An environmental group has called for balance in controversy over environment minister Rain Epler's (EKRE) decision to wind up a steering committee tasked with drafting a long-term national forestry development plan.
The NGO, "Päästame Eesti Metsad" ("Save Estonia's forests") said that the steering committee had been poorly balanced, adding that it welcomes a replacement as per Epler's plans.
The new committee should consist of advocates of ecological, cultural, economic and social assets of forests in equal measure, the NGO says, with representatives of the areas each accounting for around a quarter of the committee membership, spokespeople for the organization told BNS on Tuesday.
As reported on ERR News, Epler said the original steering committee had been too slow in its activities in overseeing the implementation of the national forestry development plan for the period until 2030, commonly known as MAK2030, on Monday.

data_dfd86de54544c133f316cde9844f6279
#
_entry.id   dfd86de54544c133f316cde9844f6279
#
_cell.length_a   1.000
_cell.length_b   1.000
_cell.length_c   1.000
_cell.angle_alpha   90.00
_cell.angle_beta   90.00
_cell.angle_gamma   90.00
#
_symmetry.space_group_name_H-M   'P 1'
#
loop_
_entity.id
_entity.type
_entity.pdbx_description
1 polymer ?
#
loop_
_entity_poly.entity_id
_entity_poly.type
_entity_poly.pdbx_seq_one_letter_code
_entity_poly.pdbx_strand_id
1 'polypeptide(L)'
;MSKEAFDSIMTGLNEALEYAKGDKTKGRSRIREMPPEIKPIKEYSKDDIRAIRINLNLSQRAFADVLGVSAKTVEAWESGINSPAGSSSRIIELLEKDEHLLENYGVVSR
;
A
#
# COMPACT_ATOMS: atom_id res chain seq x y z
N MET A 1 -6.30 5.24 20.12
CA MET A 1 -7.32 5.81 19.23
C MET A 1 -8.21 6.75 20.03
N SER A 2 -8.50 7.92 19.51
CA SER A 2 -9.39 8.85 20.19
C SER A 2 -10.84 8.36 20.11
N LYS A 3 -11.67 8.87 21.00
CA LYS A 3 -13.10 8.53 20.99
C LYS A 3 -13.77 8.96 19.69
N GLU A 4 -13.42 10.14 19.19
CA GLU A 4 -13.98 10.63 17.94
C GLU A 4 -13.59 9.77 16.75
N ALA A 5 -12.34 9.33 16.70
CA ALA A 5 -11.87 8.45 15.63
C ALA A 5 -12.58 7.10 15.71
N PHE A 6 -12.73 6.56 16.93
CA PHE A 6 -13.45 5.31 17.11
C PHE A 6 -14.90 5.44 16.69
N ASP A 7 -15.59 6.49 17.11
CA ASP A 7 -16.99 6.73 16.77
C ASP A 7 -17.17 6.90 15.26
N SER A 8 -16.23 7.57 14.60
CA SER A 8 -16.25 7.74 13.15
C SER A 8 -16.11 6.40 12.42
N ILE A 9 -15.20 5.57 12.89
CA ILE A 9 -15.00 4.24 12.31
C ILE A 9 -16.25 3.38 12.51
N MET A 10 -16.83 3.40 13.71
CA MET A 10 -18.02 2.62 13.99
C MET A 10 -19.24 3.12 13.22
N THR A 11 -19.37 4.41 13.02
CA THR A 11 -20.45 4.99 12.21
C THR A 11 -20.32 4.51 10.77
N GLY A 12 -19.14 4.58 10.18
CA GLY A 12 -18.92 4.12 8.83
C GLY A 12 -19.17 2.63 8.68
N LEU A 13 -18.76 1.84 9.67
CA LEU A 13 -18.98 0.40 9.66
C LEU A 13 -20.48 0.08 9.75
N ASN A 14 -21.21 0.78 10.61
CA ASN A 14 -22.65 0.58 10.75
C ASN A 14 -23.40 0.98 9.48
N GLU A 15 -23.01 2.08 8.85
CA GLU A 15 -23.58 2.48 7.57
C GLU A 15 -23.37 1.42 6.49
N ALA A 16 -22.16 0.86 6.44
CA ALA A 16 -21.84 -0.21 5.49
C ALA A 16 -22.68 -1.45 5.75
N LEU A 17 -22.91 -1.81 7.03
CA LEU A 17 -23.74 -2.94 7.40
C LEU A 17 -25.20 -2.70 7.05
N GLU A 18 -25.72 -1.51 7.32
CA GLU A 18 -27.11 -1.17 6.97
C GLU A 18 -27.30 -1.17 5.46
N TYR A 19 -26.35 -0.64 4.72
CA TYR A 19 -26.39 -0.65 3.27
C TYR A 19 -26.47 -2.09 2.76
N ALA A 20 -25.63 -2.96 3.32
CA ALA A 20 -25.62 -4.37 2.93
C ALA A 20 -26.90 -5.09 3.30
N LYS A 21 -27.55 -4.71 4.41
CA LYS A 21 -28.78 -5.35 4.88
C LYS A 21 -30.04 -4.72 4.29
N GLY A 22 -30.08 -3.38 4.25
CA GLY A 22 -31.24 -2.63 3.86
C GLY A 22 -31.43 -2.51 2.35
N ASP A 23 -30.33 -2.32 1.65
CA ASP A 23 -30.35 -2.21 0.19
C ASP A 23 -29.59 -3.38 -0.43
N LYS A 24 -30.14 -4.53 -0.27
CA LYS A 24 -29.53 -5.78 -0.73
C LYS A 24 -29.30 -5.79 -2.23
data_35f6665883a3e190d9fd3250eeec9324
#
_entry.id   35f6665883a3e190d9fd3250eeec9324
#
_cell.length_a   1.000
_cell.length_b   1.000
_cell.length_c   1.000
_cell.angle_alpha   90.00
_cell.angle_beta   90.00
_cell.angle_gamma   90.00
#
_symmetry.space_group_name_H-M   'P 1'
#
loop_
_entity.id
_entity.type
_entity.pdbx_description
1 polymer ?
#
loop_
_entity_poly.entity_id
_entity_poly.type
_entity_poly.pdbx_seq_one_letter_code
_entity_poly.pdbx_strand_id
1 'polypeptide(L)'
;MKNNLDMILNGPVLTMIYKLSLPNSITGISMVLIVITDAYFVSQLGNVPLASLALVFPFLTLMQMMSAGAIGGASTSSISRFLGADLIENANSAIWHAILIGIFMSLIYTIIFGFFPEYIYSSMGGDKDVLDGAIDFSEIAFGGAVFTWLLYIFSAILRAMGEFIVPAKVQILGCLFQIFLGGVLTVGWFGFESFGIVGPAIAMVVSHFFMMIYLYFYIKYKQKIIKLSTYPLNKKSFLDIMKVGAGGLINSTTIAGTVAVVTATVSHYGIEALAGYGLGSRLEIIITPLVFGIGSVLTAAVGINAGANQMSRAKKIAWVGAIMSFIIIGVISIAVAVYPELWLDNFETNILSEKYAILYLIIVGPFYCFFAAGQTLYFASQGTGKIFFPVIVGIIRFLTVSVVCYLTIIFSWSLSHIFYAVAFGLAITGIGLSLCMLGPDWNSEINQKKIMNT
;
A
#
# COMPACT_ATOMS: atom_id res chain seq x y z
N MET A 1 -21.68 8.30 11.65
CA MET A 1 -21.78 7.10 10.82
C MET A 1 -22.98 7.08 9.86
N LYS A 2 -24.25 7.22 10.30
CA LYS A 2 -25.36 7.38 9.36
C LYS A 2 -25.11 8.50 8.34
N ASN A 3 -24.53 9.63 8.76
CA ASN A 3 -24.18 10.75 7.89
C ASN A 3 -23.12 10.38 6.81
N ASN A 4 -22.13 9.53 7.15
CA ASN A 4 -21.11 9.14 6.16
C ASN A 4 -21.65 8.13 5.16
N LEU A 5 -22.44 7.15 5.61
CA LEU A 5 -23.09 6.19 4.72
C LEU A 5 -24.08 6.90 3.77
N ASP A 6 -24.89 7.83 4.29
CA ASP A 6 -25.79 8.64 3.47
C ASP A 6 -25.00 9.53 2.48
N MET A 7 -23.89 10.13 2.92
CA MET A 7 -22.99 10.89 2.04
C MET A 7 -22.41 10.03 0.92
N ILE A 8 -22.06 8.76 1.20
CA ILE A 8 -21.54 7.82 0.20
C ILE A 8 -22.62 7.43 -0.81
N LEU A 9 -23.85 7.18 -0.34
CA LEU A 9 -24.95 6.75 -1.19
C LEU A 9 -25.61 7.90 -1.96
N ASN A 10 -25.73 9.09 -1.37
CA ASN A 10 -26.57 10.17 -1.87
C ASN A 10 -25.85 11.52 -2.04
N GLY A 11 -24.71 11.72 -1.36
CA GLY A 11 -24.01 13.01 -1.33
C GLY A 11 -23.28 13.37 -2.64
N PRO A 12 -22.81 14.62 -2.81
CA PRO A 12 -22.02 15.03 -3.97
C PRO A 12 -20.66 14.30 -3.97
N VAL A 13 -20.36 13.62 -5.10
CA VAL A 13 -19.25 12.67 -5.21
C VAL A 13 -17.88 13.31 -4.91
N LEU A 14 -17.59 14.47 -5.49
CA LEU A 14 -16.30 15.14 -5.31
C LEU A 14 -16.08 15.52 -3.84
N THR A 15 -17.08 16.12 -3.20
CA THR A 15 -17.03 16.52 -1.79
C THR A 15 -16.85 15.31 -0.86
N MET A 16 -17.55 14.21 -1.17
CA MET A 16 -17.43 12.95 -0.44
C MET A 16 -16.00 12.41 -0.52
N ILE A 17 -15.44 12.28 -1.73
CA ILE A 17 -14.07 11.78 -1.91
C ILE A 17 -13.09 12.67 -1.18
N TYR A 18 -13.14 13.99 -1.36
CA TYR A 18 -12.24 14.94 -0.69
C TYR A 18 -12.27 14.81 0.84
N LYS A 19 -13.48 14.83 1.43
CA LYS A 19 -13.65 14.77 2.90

However, another environmental organization, "Eesti Metsa Abiks" (EMA), at least one of whose members had sat on the original committee, said the move had been motivated by a desire to pave the way for business interests, adding that if anyone had been incompetent it was Ministry of the Environment officials.
The long-term plan was intended to reduce timber cutting volumes.
"Päästame Eesti Metsad" commended the decision since the original committee did not have a balanced ratio of representatives of all four fields noted above, it said.
Representatives of forests' ecological assets numbered only three on the previous committee, out of 25 members in total, while representatives for social and cultural values were only slightly higher, at four.
One area that "Päästame Eesti Metsad" agreed with the EMA on was that the original committee's head, ministry deputy secretary Marku Lamp, bore responsibility for failures in the drafting process, evidenced by earlier calls for his resignation; "Päästame Eesti Metsad" said that the new head should be able to take the discussions forward and act as a neutral, balancing force.
Editor: Andrew Whyte